RIM BlackBerry Curve 8350i Review
The 8350i runs RIM’s new 4.6 OS, first found on the Bold. It is beautiful; with modern icons and a more refined look overall. Functionality, however, remains basically the same as past OS versions. There have been some minor adjustments and tweaks to the categories, but anyone who has used the BlackBerry OS before will find themselves right at home on 4.6.
The 8350i ran smoothly, maybe the smoothest we’ve ever seen. There is no hint of the issues reported with the Bold and Storm (which runs the 4.7 OS, a touchscreen version of 4.6.) Business users, the target audience, will be happy to see that their stable BlackBerry has returned and can go back to focusing on business instead of if their device will crash or not.
There isn’t anything new about the phonebook, which is a good thing. It’s as simple and straightforward as ever, and you can store virtually an unlimited amount of contacts. Each contact can hold three email addresses, two work phone numbers, two home numbers, a mobile, pager, fax and “other” number as well as a space for a BlackBerry PIN number. Of course as an iDEN unit there is a DC category as well. There is a slot for both a home and work address, as well as dates for anniversary and birthdays. Contacts can be sorted by user definable categories, each entry can have a custom ringer and picture ID, and there is a section for a webpage and notes.
Users can search directly from the main screen by typing in either the first or last name, and as you start to type a number in the phone application the Curve matches it with the contact list. When an entry is highlighted from the main contacts view the user can hit the send button to initiate a call. If the entry has multiple numbers it will bring up a popup window where you can select which one you want to call.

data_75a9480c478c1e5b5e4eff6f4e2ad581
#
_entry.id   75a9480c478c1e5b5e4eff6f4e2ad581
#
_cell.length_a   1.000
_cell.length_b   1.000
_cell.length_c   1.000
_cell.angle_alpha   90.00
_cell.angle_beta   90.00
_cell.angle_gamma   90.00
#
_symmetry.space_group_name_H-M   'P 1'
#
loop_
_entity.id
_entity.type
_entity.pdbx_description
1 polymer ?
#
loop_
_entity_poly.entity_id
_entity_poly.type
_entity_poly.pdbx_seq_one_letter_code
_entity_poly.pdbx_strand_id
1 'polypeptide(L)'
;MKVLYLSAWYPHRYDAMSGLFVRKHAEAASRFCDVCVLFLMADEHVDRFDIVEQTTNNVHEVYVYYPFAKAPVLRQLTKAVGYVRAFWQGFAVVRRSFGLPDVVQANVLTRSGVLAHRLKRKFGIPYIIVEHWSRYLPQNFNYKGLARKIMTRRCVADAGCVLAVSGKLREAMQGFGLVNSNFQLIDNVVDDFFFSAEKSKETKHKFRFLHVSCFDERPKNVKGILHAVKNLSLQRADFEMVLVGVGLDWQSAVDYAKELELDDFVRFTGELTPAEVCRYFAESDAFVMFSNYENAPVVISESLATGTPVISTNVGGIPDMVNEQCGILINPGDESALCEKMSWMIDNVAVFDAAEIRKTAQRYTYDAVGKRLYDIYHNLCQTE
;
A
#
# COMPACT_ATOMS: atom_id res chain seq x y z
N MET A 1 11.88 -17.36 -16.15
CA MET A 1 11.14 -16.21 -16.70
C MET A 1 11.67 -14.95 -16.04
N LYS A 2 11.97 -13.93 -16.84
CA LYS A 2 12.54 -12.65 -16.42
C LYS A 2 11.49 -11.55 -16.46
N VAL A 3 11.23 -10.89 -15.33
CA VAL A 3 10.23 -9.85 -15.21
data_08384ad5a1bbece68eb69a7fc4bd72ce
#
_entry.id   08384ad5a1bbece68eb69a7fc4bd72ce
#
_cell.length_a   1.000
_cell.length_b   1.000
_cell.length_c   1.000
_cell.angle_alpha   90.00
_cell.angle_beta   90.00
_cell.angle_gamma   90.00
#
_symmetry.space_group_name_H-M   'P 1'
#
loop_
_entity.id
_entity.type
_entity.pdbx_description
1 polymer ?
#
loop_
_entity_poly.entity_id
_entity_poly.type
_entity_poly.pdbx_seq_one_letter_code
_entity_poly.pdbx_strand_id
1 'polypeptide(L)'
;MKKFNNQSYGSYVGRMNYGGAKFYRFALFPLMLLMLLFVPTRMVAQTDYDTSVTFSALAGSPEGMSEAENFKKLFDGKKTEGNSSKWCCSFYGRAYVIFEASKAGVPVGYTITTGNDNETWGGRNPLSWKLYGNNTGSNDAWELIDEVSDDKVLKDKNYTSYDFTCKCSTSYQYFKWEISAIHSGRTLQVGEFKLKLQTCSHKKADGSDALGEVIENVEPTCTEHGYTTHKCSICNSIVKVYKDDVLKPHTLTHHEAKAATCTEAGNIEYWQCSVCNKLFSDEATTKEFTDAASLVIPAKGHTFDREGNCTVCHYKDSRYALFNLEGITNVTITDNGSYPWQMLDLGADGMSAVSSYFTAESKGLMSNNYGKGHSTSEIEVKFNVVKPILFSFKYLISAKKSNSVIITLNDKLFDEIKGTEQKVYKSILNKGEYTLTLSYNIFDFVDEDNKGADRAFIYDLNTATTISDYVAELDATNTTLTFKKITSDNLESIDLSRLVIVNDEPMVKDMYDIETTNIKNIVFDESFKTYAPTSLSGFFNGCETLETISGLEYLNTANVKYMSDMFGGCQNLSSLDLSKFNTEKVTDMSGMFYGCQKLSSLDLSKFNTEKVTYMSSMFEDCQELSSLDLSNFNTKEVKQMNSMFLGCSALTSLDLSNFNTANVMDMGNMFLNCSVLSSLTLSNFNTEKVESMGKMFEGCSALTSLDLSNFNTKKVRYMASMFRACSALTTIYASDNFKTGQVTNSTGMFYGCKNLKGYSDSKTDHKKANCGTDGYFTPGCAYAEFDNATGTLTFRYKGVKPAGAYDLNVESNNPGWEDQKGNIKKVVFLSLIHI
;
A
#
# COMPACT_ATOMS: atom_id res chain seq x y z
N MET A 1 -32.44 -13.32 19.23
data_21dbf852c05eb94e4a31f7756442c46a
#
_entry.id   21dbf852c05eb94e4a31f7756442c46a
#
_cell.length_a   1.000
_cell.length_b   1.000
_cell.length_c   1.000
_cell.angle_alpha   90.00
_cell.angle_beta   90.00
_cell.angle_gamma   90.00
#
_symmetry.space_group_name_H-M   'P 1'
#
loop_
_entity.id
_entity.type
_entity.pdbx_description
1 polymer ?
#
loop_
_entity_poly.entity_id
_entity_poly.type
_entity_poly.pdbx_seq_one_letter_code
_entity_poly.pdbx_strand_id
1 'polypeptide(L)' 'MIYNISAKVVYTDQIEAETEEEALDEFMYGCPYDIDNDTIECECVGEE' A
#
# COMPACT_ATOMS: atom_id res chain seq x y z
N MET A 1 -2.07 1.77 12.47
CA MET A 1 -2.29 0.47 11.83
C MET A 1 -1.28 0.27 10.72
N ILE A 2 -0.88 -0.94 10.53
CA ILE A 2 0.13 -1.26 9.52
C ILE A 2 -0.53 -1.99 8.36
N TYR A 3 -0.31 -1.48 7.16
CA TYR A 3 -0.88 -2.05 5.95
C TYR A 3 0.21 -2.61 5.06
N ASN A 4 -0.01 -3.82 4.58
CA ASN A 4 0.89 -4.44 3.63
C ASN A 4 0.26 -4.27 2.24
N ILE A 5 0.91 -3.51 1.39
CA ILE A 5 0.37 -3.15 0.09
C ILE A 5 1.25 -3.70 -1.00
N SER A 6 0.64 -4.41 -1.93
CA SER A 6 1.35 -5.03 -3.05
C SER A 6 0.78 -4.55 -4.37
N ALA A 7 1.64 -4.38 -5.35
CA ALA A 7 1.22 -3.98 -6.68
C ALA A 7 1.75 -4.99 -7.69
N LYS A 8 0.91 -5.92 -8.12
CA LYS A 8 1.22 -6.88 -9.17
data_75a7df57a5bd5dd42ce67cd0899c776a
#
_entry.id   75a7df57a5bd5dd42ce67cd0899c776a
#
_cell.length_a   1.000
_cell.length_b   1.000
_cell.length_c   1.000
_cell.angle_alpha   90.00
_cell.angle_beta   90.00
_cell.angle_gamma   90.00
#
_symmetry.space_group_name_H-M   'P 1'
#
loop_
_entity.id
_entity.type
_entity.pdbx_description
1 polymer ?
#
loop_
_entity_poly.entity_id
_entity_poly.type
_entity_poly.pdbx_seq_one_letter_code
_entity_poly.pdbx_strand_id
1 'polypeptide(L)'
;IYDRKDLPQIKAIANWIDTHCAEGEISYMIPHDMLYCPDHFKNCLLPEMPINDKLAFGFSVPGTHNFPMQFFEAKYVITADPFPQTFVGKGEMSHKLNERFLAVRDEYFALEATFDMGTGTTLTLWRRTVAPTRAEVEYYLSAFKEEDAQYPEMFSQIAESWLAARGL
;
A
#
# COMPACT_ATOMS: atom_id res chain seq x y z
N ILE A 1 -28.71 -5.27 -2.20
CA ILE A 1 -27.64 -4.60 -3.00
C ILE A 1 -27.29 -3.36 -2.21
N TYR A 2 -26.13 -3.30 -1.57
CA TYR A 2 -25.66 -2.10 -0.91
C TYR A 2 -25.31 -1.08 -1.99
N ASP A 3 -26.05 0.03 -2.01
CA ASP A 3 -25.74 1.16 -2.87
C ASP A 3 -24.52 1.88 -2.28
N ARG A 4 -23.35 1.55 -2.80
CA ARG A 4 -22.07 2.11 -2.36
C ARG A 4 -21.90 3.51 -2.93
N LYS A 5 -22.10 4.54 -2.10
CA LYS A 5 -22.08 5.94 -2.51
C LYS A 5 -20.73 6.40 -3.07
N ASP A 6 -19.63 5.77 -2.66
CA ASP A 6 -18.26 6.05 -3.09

Other basic PIM functions are available, such as Tasks and a Memo Pad. Tasks is very basic, but reminders can be set and they can also be grouped into categories. The Memo Pad is a basic notepad, no bells and whistles. A Voice Note Recorder is present for taking notes on the go, and a basic calculator is also available.
1. stuntz (Posts: 177; Member since: 19 Dec 2008)
seems if this phone was of the qchat origins, phone arena would have gave it a much higher score only real low points are camera and connectivity. And sprint is releasing a cameraless version also for those customers that cant have camera's in the workplace, will they re-review that phone?
2. havanahjoe (Posts: 1; Member since: 23 Jan 2009)
I think the reason RIM created an iDEN Curve instead of a QChat device is that they can sell this same device to every iDEN carrier in the world. Telus already announced that they will be carrying the 8350i for their Mike network. In places where Nextel is really popular, this thing is flying off the shelves. Border cities between the US and Mexico are a perfect example. I have seen so many people in San Diego and Tijuana carrying these and I'm sure the number will just keep growing. It's a great device that works perfectly in both countries (and will also work in the rest of Latin America), and QChat is not able to do International DC let alone roam for free like an iDEN device can. I was surprised that it wasn't a hybrid/powersource device like the ic902. They could have created a device that had EvDO and iDEN. The ic902 is a user's nightmare as it has tons of issues, so this could be a reason RIM didn't want to bother. Maybe it's because the PowerSource concept is a Motorola exclusive and RIM didn't want to pay for those rights. Who knows. Incredibly the 8350i works very well over iDENs 1/2 G network for basic browsing and e-mail. Sending a picture does take a while, but I wouldn't say my Bold is blazingly faster than the 8350i, they are sadly very similar after everything gets compressed through BIS and when using AT&T's crappy 3G service.